This block course uses Namwali Serpell’s celebrated novel The Old Drift as a way to explore the history and historiography of Zambia in central-southern Africa. Serpell’s narration of several generations of three Zambian families, centrally revolving around maternal figures, offers a wealth of insights into Zambia’s colonial and postcolonial history. At the same time a historical novel and science fiction, the novel engages with key events and themes of Zambia’s past, present, and future, including colonization, matters of race and gender, decolonization, and climate change. Juxtaposing Serpell’s interpretations with historical literature on selected events, we explore the blurred lines between fiction and history. Thus, the course is not only an exercise to study the narratives of an African nation, but also interrogates our notion of history as a scientific discipline itself.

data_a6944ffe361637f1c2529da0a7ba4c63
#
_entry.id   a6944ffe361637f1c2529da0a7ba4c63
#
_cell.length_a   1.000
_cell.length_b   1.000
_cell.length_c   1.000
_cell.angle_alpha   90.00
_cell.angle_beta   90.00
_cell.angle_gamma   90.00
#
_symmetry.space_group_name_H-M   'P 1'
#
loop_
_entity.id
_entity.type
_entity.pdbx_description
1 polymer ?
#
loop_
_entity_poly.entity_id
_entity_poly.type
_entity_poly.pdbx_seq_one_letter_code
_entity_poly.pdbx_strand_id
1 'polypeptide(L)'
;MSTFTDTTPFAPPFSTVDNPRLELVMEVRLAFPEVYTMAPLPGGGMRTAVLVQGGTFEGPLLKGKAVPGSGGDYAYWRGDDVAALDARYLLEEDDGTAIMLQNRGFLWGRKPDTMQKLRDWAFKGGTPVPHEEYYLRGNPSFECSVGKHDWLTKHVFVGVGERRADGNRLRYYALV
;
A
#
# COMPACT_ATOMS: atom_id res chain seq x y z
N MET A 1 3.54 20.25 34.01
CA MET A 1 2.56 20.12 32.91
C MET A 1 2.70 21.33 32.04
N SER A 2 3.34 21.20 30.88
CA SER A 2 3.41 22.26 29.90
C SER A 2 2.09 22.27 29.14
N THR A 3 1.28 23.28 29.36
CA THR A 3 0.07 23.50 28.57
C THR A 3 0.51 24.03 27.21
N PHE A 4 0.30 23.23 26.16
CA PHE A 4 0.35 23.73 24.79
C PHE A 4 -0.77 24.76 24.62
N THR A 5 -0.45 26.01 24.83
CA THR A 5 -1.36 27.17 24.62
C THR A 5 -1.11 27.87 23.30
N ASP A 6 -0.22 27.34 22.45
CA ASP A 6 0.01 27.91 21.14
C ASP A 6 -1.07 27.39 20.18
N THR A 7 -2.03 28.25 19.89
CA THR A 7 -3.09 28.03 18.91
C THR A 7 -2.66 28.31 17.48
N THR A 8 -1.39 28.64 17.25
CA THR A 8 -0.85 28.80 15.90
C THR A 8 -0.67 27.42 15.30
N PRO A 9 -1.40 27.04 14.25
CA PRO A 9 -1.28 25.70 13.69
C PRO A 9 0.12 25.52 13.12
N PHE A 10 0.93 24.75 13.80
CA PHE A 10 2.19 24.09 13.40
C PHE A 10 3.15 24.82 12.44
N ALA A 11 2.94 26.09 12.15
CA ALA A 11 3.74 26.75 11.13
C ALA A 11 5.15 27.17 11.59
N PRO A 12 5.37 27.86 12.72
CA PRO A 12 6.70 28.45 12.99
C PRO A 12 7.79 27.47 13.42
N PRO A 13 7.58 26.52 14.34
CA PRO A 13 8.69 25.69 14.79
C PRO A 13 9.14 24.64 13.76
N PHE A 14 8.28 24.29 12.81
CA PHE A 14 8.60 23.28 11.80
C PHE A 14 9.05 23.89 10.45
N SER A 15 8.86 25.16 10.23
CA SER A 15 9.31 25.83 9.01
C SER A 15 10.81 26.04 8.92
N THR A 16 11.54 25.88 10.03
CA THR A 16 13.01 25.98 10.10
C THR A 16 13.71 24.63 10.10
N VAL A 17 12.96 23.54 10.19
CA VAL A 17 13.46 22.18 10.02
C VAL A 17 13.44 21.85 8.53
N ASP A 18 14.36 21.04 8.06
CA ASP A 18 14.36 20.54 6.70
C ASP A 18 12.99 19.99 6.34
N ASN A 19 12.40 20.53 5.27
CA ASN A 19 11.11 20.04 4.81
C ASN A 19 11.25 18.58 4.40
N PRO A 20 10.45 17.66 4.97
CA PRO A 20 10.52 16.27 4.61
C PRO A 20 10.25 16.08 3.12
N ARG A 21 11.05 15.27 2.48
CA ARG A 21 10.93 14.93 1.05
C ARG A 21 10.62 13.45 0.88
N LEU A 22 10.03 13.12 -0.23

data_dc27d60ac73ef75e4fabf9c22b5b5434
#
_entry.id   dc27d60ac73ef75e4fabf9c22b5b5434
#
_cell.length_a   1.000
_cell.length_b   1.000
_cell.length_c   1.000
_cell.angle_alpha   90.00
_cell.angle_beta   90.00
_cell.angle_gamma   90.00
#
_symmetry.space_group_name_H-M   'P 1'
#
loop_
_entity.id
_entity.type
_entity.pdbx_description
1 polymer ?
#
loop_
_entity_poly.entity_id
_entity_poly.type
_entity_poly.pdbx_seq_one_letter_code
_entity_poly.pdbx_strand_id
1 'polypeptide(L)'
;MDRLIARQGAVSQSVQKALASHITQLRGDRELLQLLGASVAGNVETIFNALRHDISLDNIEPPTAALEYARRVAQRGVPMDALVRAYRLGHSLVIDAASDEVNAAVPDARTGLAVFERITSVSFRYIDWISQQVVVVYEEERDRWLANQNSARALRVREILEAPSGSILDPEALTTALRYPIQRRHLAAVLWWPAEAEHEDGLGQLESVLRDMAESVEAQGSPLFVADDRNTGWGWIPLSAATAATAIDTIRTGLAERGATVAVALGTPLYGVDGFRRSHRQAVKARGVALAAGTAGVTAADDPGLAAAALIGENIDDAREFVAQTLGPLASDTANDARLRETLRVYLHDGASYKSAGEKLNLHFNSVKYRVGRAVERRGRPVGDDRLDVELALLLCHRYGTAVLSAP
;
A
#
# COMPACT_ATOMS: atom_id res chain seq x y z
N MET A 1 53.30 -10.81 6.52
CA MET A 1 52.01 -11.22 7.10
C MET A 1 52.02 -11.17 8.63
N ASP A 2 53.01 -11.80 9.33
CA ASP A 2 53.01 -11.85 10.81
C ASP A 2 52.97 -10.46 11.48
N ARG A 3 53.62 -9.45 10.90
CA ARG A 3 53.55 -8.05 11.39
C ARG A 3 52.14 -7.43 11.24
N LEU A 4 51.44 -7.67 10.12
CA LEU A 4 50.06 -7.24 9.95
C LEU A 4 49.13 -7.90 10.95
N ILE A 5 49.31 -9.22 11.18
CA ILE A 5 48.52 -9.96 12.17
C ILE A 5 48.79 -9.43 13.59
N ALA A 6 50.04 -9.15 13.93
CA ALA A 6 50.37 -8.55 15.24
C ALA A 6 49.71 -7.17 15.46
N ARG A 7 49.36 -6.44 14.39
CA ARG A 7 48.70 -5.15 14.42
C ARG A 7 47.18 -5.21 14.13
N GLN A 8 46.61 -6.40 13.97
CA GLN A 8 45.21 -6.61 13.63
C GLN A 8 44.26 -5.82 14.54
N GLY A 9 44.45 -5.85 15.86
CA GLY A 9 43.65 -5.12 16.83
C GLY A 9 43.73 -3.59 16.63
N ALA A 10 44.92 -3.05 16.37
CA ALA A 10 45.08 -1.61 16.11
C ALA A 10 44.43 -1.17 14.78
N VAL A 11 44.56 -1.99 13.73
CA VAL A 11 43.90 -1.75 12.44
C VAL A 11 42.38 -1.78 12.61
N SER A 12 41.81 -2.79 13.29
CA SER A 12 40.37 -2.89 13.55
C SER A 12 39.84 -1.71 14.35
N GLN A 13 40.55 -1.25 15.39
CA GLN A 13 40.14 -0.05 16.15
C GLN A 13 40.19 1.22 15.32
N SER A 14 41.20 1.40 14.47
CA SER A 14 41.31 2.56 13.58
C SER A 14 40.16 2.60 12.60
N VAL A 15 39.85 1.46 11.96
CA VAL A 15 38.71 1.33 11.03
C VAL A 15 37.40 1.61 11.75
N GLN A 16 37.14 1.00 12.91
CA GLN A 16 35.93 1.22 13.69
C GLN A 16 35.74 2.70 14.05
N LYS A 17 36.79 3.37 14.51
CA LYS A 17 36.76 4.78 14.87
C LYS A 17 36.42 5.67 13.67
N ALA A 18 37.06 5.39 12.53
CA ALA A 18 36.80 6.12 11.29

A first online session introduces the novel and some of its historical background. We will then assign themes that students are to explore in detail in the course of the semester. There will be at least one consultation (online) towards the middle of the semester to check in on students’ progress with their individual themes. During our block session in June, students will present their research to each other.
Online block on Monday, 14 March, 10:00-13:00
Presentation block (on-site) on Tuesday, 7 June, 9:00-17:00
History, Gender Studies, African Studies